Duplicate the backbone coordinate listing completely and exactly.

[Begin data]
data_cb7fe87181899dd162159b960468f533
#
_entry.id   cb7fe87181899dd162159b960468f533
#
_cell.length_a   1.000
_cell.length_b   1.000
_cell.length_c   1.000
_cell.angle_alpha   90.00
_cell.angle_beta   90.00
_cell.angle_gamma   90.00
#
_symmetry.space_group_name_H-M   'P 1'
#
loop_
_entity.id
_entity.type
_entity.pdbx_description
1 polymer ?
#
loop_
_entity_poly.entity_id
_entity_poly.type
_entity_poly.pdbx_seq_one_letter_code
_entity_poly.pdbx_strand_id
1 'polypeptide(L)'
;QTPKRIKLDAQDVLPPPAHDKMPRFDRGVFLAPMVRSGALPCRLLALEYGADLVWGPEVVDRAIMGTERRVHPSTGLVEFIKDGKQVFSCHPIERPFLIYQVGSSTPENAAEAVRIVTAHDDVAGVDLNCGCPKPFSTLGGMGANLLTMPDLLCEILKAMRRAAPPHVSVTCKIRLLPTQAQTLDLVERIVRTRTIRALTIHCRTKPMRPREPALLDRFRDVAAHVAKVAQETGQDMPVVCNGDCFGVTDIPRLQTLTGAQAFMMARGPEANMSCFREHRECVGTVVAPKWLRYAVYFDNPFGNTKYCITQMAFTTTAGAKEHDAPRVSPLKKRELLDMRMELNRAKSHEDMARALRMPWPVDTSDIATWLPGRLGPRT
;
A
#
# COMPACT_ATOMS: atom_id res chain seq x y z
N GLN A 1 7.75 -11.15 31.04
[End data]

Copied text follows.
data_cb7fe87181899dd162159b960468f533
#
_entry.id   cb7fe87181899dd162159b960468f533
#
_cell.length_a   1.000
_cell.length_b   1.000
_cell.length_c   1.000
_cell.angle_alpha   90.00
_cell.angle_beta   90.00
_cell.angle_gamma   90.00
#
_symmetry.space_group_name_H-M   'P 1'
#
loop_
_entity.id
_entity.type
_entity.pdbx_description
1 polymer ?
#
loop_
_entity_poly.entity_id
_entity_poly.type
_entity_poly.pdbx_seq_one_letter_code
_entity_poly.pdbx_strand_id
1 'polypeptide(L)'
;QTPKRIKLDAQDVLPPPAHDKMPRFDRGVFLAPMVRSGALPCRLLALEYGADLVWGPEVVDRAIMGTERRVHPSTGLVEFIKDGKQVFSCHPIERPFLIYQVGSSTPENAAEAVRIVTAHDDVAGVDLNCGCPKPFSTLGGMGANLLTMPDLLCEILKAMRRAAPPHVSVTCKIRLLPTQAQTLDLVERIVRTRTIRALTIHCRTKPMRPREPALLDRFRDVAAHVAKVAQETGQDMPVVCNGDCFGVTDIPRLQTLTGAQAFMMARGPEANMSCFREHRECVGTVVAPKWLRYAVYFDNPFGNTKYCITQMAFTTTAGAKEHDAPRVSPLKKRELLDMRMELNRAKSHEDMARALRMPWPVDTSDIATWLPGRLGPRT
;
A
#
# COMPACT_ATOMS: atom_id res chain seq x y z
N GLN A 1 7.75 -11.15 31.04